Palmetto Friends Gathering is made up of South Carolina Meetings and worships following the tradition of the unprogrammed meetings of the Religious Society of Friends.

2018 Palmetto Friends Gathering

2018 Palmetto Friends Gathering

"Non-violence in Action: Loving Thy Neighbor"

Columbia Friends Meeting

120 Pisgah Church Road

Columbia, South Carolina 29204

March 16-March 18, 2018
Let your lives speak- George Fox (1624-1691); Live up to the light that thou hast and more will be given thee. Caroline Fox at age 21 (1819-1871)

Program to be led by Chuck Fager, previous director of Quaker House and Quaker historian, will lead a discussion of non-violence and loving your neighbor.

More information to come. Please Check Back

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What is Palmetto Friends Gathering?

Palmetto Friends Gathering is a fellowship of Quaker meetings in South Carolina that follows the unprogrammed manner of worship. The meetings include Aiken Worship Group, Charleston Monthly Meeting, Columbia Monthly Meeting, Five Rivers Monthly Meeting, and Greenville Monthly Meeting. Unprogrammed meetings traditionally meet in silence until someone in the group rises to speak, usually for a short message. After a period of about an hour, the clerk of the meeting closes the silent worship by welcoming everyone. People then greet each other, announcements are made, and people visit, return home, or continue with subsequent planned activities.

The Gathering meets annually each Spring for a weekend of worship, programs, and fellowship. The location of the gathering moves around the state from year to year.

 

Wateree Meeting of the Religious Society of Friends

This meeting was laid down (disbanded) many years ago, but is of historic significance.

Camden, South Carolina was the sight of the Wateree Meeting and has a Quaker cemetery. A marker in the cemetery shows the location of the meeting house. There are a number of Quaker graves, nameless in the early tradition of Friends.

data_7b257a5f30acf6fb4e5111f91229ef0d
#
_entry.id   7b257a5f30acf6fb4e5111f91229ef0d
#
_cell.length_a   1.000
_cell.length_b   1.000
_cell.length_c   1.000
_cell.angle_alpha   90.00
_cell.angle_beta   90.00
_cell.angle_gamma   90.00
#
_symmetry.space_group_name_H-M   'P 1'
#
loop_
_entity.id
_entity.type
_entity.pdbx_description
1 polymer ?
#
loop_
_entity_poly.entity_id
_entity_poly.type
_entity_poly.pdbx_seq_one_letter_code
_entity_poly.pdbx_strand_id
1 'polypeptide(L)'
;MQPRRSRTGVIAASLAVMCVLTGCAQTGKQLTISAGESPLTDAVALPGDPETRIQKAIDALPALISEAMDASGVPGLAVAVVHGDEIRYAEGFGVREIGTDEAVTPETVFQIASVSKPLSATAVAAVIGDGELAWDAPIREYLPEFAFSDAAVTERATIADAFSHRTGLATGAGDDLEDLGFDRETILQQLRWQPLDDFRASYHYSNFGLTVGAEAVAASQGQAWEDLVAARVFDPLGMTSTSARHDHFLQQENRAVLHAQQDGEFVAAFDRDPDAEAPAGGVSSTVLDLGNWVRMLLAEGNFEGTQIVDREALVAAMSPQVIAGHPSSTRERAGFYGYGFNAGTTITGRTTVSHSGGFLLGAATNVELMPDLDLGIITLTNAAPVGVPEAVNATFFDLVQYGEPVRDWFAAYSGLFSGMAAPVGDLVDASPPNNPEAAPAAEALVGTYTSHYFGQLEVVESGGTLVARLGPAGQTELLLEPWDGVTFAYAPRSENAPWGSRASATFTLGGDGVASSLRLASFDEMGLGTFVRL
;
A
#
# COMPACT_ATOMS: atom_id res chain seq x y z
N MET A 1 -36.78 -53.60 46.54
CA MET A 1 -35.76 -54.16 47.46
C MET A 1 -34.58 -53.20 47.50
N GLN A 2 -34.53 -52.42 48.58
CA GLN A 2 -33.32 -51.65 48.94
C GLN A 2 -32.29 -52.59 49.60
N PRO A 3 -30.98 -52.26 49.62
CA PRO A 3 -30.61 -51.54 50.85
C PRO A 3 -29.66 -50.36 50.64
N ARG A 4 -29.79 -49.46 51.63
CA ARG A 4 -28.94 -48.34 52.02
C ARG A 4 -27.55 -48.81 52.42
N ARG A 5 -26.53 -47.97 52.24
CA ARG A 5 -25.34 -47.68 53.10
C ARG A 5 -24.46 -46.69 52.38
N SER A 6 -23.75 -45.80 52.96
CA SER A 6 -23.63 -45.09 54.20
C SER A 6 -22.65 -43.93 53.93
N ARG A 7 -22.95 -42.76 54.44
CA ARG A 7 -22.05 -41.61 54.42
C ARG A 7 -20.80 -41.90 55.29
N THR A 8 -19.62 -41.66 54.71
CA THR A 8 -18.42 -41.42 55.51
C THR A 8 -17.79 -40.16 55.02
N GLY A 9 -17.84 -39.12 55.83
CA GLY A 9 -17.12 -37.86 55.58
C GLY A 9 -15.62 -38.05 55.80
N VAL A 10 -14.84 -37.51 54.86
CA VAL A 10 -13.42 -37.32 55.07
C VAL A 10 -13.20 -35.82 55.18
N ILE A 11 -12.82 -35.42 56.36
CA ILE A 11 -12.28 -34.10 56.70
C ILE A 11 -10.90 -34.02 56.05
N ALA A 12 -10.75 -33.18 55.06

Camden's legend of the Catawba chief Haiglar who helped the Quaker settlers in 1753, is commemorated with a life-sized weather vane. The original is housed in the Camden Archives and Museum at 1314 Broad Street, (803)-425-6050, and a replica stands atop a store on Broad Street. The Archives is a popular stop for genealogical researchers.

 

Read more: Wateree Meeting of the Religious Society of Friends

Hurl Rock Park

John and William Bertram were early travelers in the Southeast and in South Carolina. They named Hurl Rock, where Hurl Rock Park is now located on 21st Avenue South at Ocean Boulevard in Myrtle Beach. This is an unusual outcropping of black rock in an otherwise sandy county. A plaque commemorating the Bartrams stands in the parking lot.

Richard Bertram, the grandfather of John, had come to America with William Penn at the close of the 17th Century. These adventurous naturalists had Quaker roots, but were read out of meeting (excommunicated) in 1755 due to their "Independent religious views." Bartram's Gardens, an arboretum in Philadelphia on Elmwood Avenue West of 54th Street still remains, displaying many unique plant specimens collected on the tours this father and son team made into our region.

More on Bartram's Travels to NC and SC

Bartram's Garderns in Philadelphia

Read more: Hurl Rock Park

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